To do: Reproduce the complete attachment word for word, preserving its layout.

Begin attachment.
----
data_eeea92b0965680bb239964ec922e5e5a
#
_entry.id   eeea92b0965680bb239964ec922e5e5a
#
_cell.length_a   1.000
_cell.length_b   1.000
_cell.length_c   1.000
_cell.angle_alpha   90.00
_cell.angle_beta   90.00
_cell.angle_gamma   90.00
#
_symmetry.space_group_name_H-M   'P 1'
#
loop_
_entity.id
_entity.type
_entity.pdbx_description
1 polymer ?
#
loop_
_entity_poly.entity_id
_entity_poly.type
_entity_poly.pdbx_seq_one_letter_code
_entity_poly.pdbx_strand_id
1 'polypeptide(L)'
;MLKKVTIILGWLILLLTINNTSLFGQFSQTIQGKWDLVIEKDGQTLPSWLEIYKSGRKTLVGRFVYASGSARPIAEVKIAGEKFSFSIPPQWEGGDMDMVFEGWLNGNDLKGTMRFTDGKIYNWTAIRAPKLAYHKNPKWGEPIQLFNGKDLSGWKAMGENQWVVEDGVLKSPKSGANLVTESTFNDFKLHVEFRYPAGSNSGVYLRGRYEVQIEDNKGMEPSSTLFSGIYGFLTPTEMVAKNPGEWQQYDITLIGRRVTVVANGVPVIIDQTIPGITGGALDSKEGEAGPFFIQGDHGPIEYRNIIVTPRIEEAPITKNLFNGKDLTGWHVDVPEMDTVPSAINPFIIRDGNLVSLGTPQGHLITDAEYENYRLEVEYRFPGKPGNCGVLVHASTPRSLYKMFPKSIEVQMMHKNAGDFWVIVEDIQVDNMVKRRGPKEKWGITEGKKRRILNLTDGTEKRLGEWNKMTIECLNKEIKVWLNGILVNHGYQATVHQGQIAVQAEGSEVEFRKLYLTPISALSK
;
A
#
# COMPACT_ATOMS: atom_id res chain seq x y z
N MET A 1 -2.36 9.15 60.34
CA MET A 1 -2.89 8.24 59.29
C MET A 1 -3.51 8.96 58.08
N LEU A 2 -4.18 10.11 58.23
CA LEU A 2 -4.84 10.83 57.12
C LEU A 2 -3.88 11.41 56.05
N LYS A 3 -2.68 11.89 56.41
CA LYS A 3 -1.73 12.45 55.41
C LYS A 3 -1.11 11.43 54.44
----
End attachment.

data_eeea92b0965680bb239964ec922e5e5a
#
_entry.id   eeea92b0965680bb239964ec922e5e5a
#
_cell.length_a   1.000
_cell.length_b   1.000
_cell.length_c   1.000
_cell.angle_alpha   90.00
_cell.angle_beta   90.00
_cell.angle_gamma   90.00
#
_symmetry.space_group_name_H-M   'P 1'
#
loop_
_entity.id
_entity.type
_entity.pdbx_description
1 polymer ?
#
loop_
_entity_poly.entity_id
_entity_poly.type
_entity_poly.pdbx_seq_one_letter_code
_entity_poly.pdbx_strand_id
1 'polypeptide(L)'
;MLKKVTIILGWLILLLTINNTSLFGQFSQTIQGKWDLVIEKDGQTLPSWLEIYKSGRKTLVGRFVYASGSARPIAEVKIAGEKFSFSIPPQWEGGDMDMVFEGWLNGNDLKGTMRFTDGKIYNWTAIRAPKLAYHKNPKWGEPIQLFNGKDLSGWKAMGENQWVVEDGVLKSPKSGANLVTESTFNDFKLHVEFRYPAGSNSGVYLRGRYEVQIEDNKGMEPSSTLFSGIYGFLTPTEMVAKNPGEWQQYDITLIGRRVTVVANGVPVIIDQTIPGITGGALDSKEGEAGPFFIQGDHGPIEYRNIIVTPRIEEAPITKNLFNGKDLTGWHVDVPEMDTVPSAINPFIIRDGNLVSLGTPQGHLITDAEYENYRLEVEYRFPGKPGNCGVLVHASTPRSLYKMFPKSIEVQMMHKNAGDFWVIVEDIQVDNMVKRRGPKEKWGITEGKKRRILNLTDGTEKRLGEWNKMTIECLNKEIKVWLNGILVNHGYQATVHQGQIAVQAEGSEVEFRKLYLTPISALSK
;
A
#
# COMPACT_ATOMS: atom_id res chain seq x y z
N MET A 1 -2.36 9.15 60.34
CA MET A 1 -2.89 8.24 59.29
C MET A 1 -3.51 8.96 58.08
N LEU A 2 -4.18 10.11 58.23
CA LEU A 2 -4.84 10.83 57.12
C LEU A 2 -3.88 11.41 56.05
N LYS A 3 -2.68 11.89 56.41
CA LYS A 3 -1.73 12.45 55.41
C LYS A 3 -1.11 11.43 54.44